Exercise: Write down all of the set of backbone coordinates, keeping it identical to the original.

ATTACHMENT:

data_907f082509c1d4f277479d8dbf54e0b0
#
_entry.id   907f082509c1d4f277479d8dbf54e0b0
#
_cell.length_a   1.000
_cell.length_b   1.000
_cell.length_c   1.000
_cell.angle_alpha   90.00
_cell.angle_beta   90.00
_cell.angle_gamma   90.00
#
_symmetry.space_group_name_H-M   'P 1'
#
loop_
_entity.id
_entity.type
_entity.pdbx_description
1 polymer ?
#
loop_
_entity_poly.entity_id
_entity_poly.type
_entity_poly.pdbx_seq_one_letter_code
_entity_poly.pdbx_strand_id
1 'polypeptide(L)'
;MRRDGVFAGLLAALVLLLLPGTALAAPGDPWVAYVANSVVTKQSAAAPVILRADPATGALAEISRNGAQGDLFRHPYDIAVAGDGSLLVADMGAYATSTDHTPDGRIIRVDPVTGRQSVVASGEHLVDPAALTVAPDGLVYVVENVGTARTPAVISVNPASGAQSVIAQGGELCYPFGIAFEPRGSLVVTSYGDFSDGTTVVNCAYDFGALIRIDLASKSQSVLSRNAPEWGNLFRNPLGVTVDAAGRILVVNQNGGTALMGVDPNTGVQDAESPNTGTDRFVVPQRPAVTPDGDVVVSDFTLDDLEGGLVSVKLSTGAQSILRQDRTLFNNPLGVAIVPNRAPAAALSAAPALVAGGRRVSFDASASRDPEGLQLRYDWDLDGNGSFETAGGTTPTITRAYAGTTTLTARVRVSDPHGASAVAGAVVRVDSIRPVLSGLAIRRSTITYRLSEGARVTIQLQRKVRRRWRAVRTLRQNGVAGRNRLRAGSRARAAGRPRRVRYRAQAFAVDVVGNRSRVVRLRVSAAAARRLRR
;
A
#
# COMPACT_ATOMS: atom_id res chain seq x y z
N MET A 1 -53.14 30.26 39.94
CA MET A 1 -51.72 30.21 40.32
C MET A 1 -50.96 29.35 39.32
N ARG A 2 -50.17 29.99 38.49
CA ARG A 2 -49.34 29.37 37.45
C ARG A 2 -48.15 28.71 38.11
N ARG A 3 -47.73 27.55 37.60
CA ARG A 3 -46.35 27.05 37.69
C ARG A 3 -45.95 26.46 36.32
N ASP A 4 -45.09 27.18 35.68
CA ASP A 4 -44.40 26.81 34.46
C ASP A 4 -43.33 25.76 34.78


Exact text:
data_907f082509c1d4f277479d8dbf54e0b0
#
_entry.id   907f082509c1d4f277479d8dbf54e0b0
#
_cell.length_a   1.000
_cell.length_b   1.000
_cell.length_c   1.000
_cell.angle_alpha   90.00
_cell.angle_beta   90.00
_cell.angle_gamma   90.00
#
_symmetry.space_group_name_H-M   'P 1'
#
loop_
_entity.id
_entity.type
_entity.pdbx_description
1 polymer ?
#
loop_
_entity_poly.entity_id
_entity_poly.type
_entity_poly.pdbx_seq_one_letter_code
_entity_poly.pdbx_strand_id
1 'polypeptide(L)'
;MRRDGVFAGLLAALVLLLLPGTALAAPGDPWVAYVANSVVTKQSAAAPVILRADPATGALAEISRNGAQGDLFRHPYDIAVAGDGSLLVADMGAYATSTDHTPDGRIIRVDPVTGRQSVVASGEHLVDPAALTVAPDGLVYVVENVGTARTPAVISVNPASGAQSVIAQGGELCYPFGIAFEPRGSLVVTSYGDFSDGTTVVNCAYDFGALIRIDLASKSQSVLSRNAPEWGNLFRNPLGVTVDAAGRILVVNQNGGTALMGVDPNTGVQDAESPNTGTDRFVVPQRPAVTPDGDVVVSDFTLDDLEGGLVSVKLSTGAQSILRQDRTLFNNPLGVAIVPNRAPAAALSAAPALVAGGRRVSFDASASRDPEGLQLRYDWDLDGNGSFETAGGTTPTITRAYAGTTTLTARVRVSDPHGASAVAGAVVRVDSIRPVLSGLAIRRSTITYRLSEGARVTIQLQRKVRRRWRAVRTLRQNGVAGRNRLRAGSRARAAGRPRRVRYRAQAFAVDVVGNRSRVVRLRVSAAAARRLRR
;
A
#
# COMPACT_ATOMS: atom_id res chain seq x y z
N MET A 1 -53.14 30.26 39.94
CA MET A 1 -51.72 30.21 40.32
C MET A 1 -50.96 29.35 39.32
N ARG A 2 -50.17 29.99 38.49
CA ARG A 2 -49.34 29.37 37.45
C ARG A 2 -48.15 28.71 38.11
N ARG A 3 -47.73 27.55 37.60
CA ARG A 3 -46.35 27.05 37.69
C ARG A 3 -45.95 26.46 36.32
N ASP A 4 -45.09 27.18 35.68
CA ASP A 4 -44.40 26.81 34.46
C ASP A 4 -43.33 25.76 34.78